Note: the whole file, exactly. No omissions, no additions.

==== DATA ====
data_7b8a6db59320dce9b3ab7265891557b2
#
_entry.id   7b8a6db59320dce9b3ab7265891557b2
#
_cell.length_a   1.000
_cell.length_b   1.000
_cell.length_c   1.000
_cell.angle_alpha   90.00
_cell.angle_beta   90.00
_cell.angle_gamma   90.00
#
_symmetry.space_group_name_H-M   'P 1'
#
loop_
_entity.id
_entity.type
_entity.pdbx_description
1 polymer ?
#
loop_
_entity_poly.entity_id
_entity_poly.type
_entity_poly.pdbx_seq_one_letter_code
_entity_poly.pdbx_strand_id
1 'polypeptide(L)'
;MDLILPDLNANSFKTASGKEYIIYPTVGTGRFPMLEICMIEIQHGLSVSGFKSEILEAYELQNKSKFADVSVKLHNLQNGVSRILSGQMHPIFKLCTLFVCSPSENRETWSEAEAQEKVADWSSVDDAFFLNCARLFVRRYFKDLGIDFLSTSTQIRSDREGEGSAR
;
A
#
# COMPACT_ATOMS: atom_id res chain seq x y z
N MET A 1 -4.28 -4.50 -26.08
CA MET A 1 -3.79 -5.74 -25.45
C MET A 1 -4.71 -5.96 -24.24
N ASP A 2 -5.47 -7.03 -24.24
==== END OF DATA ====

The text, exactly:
data_7b8a6db59320dce9b3ab7265891557b2
#
_entry.id   7b8a6db59320dce9b3ab7265891557b2
#
_cell.length_a   1.000
_cell.length_b   1.000
_cell.length_c   1.000
_cell.angle_alpha   90.00
_cell.angle_beta   90.00
_cell.angle_gamma   90.00
#
_symmetry.space_group_name_H-M   'P 1'
#
loop_
_entity.id
_entity.type
_entity.pdbx_description
1 polymer ?
#
loop_
_entity_poly.entity_id
_entity_poly.type
_entity_poly.pdbx_seq_one_letter_code
_entity_poly.pdbx_strand_id
1 'polypeptide(L)'
;MDLILPDLNANSFKTASGKEYIIYPTVGTGRFPMLEICMIEIQHGLSVSGFKSEILEAYELQNKSKFADVSVKLHNLQNGVSRILSGQMHPIFKLCTLFVCSPSENRETWSEAEAQEKVADWSSVDDAFFLNCARLFVRRYFKDLGIDFLSTSTQIRSDREGEGSAR
;
A
#
# COMPACT_ATOMS: atom_id res chain seq x y z
N MET A 1 -4.28 -4.50 -26.08
CA MET A 1 -3.79 -5.74 -25.45
C MET A 1 -4.71 -5.96 -24.24
N ASP A 2 -5.47 -7.03 -24.24